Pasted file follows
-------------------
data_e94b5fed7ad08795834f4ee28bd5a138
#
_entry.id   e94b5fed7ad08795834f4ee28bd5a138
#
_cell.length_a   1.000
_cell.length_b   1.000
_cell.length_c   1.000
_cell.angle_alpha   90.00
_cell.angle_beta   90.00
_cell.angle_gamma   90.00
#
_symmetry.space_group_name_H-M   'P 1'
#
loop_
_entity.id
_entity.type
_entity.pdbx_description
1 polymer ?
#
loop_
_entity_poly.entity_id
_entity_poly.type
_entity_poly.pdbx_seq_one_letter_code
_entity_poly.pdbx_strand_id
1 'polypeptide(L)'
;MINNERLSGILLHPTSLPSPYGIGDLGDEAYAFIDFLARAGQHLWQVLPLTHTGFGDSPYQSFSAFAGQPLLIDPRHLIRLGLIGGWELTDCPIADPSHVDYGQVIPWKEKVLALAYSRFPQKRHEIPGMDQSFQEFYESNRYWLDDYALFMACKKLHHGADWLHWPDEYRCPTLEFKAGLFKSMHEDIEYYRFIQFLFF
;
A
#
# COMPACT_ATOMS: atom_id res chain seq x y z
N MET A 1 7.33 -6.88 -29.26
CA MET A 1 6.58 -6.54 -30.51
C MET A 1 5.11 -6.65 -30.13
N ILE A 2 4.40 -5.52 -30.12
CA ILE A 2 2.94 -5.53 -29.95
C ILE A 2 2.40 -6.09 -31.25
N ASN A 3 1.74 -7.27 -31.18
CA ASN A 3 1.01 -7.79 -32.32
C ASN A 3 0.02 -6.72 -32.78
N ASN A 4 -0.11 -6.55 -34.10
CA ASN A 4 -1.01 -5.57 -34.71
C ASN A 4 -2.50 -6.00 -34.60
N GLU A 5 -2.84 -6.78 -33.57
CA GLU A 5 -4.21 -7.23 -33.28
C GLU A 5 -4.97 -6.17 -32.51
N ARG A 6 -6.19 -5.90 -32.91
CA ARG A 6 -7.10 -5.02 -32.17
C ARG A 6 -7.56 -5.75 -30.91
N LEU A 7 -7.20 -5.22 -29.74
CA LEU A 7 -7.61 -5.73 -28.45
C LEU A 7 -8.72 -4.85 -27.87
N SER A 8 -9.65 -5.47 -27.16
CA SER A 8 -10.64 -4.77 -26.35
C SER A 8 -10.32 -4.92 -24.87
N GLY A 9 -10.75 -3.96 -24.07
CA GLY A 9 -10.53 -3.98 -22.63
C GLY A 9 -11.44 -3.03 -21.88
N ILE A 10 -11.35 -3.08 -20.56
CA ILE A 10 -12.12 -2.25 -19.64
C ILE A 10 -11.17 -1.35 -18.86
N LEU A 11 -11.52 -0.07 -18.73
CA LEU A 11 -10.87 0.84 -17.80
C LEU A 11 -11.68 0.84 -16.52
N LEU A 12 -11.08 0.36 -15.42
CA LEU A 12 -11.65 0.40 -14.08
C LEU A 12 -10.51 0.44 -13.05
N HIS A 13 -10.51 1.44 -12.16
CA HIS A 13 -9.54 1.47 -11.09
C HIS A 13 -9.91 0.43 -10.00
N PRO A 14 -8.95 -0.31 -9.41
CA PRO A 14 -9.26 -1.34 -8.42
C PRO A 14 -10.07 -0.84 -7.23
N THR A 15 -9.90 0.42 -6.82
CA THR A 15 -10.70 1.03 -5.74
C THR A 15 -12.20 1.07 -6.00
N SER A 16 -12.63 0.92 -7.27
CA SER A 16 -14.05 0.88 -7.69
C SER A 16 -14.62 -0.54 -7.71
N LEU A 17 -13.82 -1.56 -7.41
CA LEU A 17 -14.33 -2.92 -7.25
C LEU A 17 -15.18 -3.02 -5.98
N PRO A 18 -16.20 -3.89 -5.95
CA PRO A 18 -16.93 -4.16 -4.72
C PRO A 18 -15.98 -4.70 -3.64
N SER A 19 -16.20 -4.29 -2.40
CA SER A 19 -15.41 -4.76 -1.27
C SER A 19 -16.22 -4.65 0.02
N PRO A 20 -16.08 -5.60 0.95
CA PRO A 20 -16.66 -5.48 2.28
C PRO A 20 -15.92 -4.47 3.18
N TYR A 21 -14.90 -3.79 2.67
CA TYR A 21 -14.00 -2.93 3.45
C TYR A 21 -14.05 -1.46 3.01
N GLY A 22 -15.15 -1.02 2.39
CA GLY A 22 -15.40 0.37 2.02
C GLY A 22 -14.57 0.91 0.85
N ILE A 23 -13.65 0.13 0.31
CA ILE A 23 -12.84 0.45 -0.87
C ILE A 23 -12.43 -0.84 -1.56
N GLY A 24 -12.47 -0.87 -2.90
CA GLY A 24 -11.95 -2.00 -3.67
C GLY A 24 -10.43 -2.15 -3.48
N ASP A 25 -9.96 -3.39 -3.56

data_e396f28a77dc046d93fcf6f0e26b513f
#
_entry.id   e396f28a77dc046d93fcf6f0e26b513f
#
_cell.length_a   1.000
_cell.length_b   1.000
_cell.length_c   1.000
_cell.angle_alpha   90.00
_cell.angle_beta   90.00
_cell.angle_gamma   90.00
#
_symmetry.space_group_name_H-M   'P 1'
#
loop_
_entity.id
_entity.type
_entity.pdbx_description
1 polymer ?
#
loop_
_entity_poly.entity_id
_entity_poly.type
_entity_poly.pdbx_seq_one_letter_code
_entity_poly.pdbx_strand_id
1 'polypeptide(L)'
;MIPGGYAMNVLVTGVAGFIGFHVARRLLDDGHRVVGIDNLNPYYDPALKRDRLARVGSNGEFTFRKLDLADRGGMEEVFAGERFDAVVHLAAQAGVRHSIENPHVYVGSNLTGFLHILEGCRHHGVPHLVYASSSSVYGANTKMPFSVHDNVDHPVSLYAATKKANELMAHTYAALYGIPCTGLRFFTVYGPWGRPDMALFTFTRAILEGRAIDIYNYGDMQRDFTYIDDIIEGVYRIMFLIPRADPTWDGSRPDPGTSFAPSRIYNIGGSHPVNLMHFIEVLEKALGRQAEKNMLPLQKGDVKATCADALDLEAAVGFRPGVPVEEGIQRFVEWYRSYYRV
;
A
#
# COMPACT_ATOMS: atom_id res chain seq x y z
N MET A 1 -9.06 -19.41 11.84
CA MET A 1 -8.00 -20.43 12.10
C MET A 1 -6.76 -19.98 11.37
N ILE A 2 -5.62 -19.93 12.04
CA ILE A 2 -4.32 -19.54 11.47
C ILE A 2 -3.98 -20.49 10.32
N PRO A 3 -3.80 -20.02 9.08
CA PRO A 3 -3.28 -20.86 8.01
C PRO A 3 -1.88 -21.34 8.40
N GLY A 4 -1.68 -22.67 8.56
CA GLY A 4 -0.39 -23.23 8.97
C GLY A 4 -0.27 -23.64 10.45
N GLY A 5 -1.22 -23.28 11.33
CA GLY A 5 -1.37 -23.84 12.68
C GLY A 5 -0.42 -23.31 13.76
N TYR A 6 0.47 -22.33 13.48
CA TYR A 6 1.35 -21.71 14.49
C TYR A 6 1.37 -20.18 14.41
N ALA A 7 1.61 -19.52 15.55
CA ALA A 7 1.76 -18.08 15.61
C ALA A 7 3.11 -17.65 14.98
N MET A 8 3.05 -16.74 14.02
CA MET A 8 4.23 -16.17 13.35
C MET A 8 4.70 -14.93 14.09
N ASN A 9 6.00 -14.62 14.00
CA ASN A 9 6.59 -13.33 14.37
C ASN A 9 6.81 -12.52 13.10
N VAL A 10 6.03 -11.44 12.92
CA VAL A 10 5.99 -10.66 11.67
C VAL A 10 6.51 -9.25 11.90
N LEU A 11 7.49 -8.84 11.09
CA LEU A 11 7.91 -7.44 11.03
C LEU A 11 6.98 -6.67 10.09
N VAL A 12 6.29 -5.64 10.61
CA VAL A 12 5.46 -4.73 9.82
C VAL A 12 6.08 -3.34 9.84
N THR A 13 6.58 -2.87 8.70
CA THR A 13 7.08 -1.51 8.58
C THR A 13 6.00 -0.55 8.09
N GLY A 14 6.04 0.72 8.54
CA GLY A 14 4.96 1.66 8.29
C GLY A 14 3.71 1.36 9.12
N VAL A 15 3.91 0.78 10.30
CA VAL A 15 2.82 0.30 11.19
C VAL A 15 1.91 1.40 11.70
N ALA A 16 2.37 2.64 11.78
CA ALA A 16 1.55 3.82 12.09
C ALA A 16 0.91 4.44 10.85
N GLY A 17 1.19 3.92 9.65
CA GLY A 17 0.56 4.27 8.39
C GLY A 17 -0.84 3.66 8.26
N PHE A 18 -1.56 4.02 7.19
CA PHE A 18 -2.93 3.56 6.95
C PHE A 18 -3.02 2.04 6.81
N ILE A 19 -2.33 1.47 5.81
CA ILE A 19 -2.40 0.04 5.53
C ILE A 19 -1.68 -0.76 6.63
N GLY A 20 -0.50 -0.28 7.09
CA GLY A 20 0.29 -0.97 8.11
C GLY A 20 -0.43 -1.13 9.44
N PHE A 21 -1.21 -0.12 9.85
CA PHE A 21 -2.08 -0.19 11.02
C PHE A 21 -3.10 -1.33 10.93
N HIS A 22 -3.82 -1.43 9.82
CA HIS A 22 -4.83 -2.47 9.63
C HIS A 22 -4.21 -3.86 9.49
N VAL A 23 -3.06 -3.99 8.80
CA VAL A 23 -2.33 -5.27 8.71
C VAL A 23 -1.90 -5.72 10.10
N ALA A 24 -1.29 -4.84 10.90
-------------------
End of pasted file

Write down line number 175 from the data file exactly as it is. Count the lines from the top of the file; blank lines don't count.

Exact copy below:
C GLY A 14 3.71 1.36 9.12